There is uncertainty over Pyongyang’s capacity to make a nuclear warhead small enough to put on missile. Following Kim Jong-un’s address on Sunday, the state department spokesman, John Kirby, said: “We do not believe that at this point in time he has the capability to tip one of these [missiles] with a nuclear warhead … but we do know that he continues to want to have those capabilities and the programs continue to march in that direction.”
It is unclear whether Kirby was referring to all missiles or just ICBM’s. In the past, US military and intelligence officials have said they do believe the North Koreans can make a warhead that can be fitted on the No-dong missile, an established and well-tested weapon based on the Scud missile, with a range of up to 1600 km.
A nuclear-tipped ICBM would require a further technical leap, with a much longer range and a re-entry vehicle capable of withstanding the heat and vibration of plummeting through the earth’s atmosphere. However, there are ample signs North Korea is preparing to make that leap.
Melissa Hanham, a nonproliferation expert at the Middlebury Institute of International Studies in California, said the North Korean regime has been offering glimpses in 2016 of its planned ICBM, the KN-08 and testing components: the first and second stage, and a possible heat shield for a reentry vehicle.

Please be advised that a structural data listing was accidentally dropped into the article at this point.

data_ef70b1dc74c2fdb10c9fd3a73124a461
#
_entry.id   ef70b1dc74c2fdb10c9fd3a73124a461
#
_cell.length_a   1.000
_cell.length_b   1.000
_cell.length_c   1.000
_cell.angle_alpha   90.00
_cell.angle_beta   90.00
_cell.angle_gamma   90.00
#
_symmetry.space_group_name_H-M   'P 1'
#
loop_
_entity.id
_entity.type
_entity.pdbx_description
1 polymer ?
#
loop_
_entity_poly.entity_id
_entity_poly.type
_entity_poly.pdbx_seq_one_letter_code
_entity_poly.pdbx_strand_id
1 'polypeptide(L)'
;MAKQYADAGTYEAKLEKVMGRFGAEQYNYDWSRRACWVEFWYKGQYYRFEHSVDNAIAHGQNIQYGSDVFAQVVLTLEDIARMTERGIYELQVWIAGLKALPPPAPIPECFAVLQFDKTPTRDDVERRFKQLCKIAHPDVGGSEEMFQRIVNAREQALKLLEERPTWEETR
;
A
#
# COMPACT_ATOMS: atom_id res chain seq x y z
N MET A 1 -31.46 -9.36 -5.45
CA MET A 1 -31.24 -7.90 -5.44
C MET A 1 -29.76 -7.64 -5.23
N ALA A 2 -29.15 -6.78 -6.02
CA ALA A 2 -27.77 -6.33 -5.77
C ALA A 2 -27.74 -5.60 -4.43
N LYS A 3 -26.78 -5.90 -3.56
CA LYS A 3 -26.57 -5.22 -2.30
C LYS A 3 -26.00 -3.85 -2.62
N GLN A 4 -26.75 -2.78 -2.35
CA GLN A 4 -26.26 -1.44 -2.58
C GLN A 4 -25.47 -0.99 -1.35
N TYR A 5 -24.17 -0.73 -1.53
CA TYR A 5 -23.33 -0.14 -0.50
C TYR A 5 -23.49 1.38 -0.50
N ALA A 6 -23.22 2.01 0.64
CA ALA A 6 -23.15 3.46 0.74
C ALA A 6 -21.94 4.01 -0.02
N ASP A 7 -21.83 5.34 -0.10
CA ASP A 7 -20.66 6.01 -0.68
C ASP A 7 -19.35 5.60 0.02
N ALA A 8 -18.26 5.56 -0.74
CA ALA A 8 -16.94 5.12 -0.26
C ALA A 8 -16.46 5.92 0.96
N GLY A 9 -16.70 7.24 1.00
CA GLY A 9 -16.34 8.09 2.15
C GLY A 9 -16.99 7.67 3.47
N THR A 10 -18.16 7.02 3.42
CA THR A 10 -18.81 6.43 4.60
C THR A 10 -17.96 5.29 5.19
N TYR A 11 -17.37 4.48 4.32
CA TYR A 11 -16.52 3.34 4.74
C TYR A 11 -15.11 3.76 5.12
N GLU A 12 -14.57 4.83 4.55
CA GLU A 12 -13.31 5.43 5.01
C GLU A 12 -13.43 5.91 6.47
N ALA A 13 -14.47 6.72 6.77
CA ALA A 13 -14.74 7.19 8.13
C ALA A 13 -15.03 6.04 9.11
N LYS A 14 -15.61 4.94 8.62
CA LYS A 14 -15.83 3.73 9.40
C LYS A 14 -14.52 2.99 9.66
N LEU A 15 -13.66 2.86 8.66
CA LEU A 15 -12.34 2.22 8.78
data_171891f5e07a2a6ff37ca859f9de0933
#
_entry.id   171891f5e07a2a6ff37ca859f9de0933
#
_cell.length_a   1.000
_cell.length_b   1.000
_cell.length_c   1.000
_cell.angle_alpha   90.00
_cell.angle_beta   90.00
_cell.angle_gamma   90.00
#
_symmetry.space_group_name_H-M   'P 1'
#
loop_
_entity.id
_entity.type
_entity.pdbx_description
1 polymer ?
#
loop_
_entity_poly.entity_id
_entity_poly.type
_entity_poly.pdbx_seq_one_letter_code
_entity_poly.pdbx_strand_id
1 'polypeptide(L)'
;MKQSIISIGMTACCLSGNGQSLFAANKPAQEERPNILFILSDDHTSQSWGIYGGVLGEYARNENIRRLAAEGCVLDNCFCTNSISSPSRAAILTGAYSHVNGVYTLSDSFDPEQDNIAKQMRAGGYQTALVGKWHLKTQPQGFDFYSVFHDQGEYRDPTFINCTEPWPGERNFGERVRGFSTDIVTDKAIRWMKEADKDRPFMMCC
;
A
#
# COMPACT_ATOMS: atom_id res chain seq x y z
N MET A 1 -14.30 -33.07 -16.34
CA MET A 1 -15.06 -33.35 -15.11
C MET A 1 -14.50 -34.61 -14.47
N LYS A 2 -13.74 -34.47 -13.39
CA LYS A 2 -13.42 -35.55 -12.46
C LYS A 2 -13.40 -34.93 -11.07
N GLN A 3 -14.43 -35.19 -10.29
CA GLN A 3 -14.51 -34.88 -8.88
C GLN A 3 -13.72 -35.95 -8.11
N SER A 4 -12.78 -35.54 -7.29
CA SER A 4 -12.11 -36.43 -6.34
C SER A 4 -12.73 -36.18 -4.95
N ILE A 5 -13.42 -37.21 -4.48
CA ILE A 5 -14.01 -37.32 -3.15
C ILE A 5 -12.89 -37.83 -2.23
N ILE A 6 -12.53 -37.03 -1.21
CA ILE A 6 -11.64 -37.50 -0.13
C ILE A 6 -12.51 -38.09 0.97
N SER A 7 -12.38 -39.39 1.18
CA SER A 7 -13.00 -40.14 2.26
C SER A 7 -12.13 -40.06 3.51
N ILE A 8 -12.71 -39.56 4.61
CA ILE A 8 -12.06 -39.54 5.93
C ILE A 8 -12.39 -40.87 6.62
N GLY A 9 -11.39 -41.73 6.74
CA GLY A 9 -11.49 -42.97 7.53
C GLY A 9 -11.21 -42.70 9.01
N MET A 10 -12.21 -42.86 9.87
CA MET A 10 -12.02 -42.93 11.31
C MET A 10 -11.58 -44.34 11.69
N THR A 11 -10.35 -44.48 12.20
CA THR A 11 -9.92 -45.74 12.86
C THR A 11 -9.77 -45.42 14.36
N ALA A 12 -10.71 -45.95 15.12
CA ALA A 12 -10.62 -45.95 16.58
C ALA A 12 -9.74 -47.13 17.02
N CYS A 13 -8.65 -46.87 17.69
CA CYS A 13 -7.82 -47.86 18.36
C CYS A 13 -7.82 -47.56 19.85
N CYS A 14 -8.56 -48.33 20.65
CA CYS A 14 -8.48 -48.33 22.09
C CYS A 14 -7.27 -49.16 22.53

The KN-08 – and its planned three-stage variant, the KN-14 – are designed to be truck-mounted so they can be moved around and hidden in caves until they are wheeled out, fuelled and fired.
Hanham said that pictures of missile engine tests also suggested the North Koreans had changed the liquid fuel they are experimenting with to UDMH/NTO a Soviet-pioneered propellant used in several space launch programmes.
“That’s a more energetic fuel, that allows you to jump to a higher rung in terms of how far you can go and how much weight you can carry,” Hanham said. A multi-stage missile with such fuel could not just reach the west coast, she added, but “it could even hit the eastern US”.
“They would have to do some flight testing, but there is no reason they can’t start that in 2017,” Hanham said.
A recent North Korean defector, Thae Yong-ho, a former deputy ambassador to London, said last week that the Pyongyang regime viewed 2017 as an opportunity to race ahead with its nuclear ambitions as a new administration finds its feet in Washington and South Korea is hamstrung by the impeachment of its president, Park Geun-hye. He said the goal was developing operational nuclear weapons “at all costs by the end of 2017”.
Perfecting a weapon capable of reaching the US and Europe would take longer, Michael Elleman, a missile expert at the International Institute for Strategic Studies, said.
“As for a possible ICBM test flight, I judge that North Korea could conduct one this year, but it is likely to fail,” Elleman said. He pointed out that tests of North Korea’s intermediate-range missile, the Musudan, have produced only one success this year among multiple failures, and argued Musudan engines would be likely to power the first stage of an ICBM.
“It would be foolish, from an engineering perspective, to rush prematurely a flight test of the more complex ICBM,” he said.